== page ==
In 1981, Etsuko Tashima (b.1959) completed the postgraduate ceramic course of Osaka University of Arts, where she is now professor. Her graduation work, “Censored” (1981), was a series of legs cast from her own body and arranged so that they appeared to grow out of the ground. Attaching breasts to cups and making suggestive, sexual openings in her ceramic forms, she came to be heralded in the mid-’80s as one of the “super girls in fine art” — women artists who were associated with a wider feminist impulse in society after the inking of the Equal Employment Opportunity Law of 1986.

Her early works were large-scale, pop-art pieces, flush with manifest sexuality. Her protruding phalluses and bottoms, all done in acerbic colors, such as in “Hip Garden” (1986), were in many ways a hard take on Yayoi Kusama’s “soft sculptures” of the same era. But it is to Mutsuo Yanagihara (b.1934), a follower of the influential 20th-century ceramic artist Kenkichi Tomimoto (1886-1963), that Tashima owes her initial creative direction. Yanagihara’s brilliantly colored works in polka dots became Tashima’s early stylistic predilection.

Her subsequent development took a turn to what might almost be described as art deco in “Floral No. 2” (1990), with its swirls and leaf patterns, and then to a brief period of geometry in the mid-’90s, using mechanical forms resembling cogs and hard-edged basic geometric structures, like that of “Sanctuary” (1994).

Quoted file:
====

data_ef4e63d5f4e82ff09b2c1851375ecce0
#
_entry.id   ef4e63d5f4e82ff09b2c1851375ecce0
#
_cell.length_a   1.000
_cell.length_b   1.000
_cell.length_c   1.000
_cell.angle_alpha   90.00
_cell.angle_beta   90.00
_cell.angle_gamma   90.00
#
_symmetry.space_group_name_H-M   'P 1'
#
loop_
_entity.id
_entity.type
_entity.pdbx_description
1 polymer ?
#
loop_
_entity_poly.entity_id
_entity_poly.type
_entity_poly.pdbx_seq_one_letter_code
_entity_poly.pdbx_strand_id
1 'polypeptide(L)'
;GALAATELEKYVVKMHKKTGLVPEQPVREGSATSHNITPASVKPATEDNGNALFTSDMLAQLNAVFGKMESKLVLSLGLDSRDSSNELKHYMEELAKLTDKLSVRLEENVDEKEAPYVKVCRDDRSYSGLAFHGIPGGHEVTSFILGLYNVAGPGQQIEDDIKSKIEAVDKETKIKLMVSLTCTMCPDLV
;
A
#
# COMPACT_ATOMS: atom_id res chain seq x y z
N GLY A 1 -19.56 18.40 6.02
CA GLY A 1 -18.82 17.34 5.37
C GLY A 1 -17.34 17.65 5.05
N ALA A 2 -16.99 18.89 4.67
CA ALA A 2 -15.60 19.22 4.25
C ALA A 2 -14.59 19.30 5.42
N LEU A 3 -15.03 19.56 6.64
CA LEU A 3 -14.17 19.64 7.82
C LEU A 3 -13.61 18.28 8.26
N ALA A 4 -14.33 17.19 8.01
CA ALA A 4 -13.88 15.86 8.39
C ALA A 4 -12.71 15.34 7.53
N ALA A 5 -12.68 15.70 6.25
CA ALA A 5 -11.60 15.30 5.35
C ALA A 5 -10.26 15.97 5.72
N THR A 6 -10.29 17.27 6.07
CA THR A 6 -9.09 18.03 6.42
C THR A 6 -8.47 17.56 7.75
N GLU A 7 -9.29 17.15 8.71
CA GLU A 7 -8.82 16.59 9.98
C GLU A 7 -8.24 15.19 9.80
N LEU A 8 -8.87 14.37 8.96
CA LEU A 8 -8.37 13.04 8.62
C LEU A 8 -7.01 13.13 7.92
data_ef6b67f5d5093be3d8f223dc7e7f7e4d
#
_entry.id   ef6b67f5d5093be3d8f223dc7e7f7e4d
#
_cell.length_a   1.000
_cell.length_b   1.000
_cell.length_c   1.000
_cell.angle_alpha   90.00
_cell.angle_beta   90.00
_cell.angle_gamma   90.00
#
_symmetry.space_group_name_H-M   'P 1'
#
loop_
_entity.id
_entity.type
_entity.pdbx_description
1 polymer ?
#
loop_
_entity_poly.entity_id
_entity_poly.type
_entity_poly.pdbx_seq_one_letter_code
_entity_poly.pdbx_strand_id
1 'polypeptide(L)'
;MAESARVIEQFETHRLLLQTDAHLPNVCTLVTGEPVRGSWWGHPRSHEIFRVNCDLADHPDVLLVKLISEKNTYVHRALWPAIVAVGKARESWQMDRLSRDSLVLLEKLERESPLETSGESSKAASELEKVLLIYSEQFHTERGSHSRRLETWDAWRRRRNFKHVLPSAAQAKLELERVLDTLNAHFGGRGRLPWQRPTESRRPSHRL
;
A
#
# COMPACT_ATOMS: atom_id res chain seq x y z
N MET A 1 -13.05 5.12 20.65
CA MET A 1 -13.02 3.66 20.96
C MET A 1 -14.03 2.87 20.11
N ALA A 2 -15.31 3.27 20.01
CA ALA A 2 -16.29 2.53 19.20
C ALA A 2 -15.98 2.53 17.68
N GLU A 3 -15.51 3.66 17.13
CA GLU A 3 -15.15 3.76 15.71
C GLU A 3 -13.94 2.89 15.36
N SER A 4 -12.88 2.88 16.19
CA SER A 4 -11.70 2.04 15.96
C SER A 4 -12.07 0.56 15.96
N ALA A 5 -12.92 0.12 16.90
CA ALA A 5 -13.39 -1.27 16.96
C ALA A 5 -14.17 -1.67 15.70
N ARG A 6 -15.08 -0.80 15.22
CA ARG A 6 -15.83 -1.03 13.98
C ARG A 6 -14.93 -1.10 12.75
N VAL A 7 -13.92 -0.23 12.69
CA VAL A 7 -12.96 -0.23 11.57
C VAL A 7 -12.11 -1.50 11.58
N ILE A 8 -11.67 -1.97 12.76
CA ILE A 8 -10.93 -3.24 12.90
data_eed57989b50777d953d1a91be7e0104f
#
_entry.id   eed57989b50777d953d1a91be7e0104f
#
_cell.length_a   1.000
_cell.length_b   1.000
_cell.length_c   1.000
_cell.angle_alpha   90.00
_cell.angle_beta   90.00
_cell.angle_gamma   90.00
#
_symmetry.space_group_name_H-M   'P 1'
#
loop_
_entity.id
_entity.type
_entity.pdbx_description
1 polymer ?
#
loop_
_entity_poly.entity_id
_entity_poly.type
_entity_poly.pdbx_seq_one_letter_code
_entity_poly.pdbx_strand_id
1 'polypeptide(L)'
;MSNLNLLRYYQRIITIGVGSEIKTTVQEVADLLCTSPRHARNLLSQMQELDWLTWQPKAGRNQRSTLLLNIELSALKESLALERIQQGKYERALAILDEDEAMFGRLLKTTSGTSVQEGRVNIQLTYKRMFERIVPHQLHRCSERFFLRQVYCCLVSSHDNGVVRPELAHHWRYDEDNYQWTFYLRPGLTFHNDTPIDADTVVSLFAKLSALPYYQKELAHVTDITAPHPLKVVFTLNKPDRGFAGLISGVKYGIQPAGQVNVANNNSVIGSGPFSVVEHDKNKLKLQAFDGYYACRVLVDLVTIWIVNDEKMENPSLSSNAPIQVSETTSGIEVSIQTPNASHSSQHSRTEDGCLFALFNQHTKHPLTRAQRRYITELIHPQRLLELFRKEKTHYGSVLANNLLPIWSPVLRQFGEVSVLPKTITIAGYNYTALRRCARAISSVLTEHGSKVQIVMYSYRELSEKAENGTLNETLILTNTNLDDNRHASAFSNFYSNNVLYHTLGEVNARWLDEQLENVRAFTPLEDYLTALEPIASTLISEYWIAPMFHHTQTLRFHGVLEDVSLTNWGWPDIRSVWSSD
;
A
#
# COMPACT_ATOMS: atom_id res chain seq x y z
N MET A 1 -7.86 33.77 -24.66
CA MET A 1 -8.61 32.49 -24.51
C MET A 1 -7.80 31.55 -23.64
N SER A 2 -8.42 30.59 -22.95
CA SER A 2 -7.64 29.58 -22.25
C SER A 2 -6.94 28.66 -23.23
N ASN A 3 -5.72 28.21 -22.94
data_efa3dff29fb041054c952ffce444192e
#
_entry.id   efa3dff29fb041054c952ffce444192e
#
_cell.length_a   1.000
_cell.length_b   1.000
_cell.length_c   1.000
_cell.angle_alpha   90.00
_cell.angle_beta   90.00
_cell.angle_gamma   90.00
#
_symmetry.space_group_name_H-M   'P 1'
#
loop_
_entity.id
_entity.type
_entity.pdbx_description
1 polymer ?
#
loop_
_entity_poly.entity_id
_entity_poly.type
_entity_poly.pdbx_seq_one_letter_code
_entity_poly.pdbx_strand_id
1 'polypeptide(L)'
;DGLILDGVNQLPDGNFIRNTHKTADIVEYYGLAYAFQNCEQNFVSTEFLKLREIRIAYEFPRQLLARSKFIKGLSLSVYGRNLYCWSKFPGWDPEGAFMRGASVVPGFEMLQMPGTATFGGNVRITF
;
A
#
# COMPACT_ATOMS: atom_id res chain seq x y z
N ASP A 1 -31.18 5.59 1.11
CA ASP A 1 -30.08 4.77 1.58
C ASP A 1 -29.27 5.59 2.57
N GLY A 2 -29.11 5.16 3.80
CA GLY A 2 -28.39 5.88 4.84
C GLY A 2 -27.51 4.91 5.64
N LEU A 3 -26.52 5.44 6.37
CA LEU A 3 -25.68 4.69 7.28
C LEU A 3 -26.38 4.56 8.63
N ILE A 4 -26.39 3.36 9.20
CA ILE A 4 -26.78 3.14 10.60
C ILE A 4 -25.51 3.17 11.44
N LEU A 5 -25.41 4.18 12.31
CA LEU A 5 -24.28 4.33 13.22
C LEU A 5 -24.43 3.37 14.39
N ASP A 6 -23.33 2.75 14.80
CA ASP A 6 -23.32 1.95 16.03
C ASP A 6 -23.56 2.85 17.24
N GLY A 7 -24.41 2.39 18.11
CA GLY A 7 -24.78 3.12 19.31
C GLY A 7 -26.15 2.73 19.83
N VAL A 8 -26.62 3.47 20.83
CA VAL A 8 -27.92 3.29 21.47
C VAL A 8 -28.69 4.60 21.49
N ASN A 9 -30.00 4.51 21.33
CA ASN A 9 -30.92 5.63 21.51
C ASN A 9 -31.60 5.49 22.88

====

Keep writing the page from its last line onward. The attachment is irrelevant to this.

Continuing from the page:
Around the same time, she began titling her works “Cornucopia,” signifying the laden fruit basket — prosperity and fertility. Several of these works were inspired by Tomimoto pieces in the collection of the Ohara Museum of Art and so nod to the ceramic lineage she emerged from.

Since the outset, Tashima has been concerned with floral motifs and the theme continues in this present exhibition, “Etsuko Tashima: Flowers” at the imura art gallery, Kyoto — her first exhibition in five years. The motif is coincident with the arrival of spring and the individual works, “Flowers 1-14” (2012), are grouped together as an installation of floral profusion. “Cornucopia 05-VI” (2005), with arching white petals and a purple bloom in the center, is also on display.

Tashima has combined ceramic and glass materials since 1993 and she continues to do so here with sail-like glass petal forms inserted into pollen-yellow ceramic supports, the soft color of which has held a certain attraction for the artist since 2007. While ceramic glazes are usually a type of glass, or “skin” as the artist puts it, her chosen sculptural material here is highly specific. Recycled from fluorescent light bulbs — because there are fewer impurities and imperfections when that type of glass is recast — the material yields an opaque structural element that radiates a subtle blue-green luminosity.

Other works such as “Flowers A, B and C” (2012) and “Flowers” (2012) are small-scale ceramics, to be hung on the wall, that portray similar organic forms in glass and yellow-glazed clay. From youthful, overt sexuality, Yashima’s current work seen here seizes intimacy.

“Etsuko Tashima: Flowers” at the imura art gallery, Kyoto, runs till April 21; open 11 a.m.-7 p.m. Free admission. Closed Mon. and Sun. www.imuraart.com/en.html.

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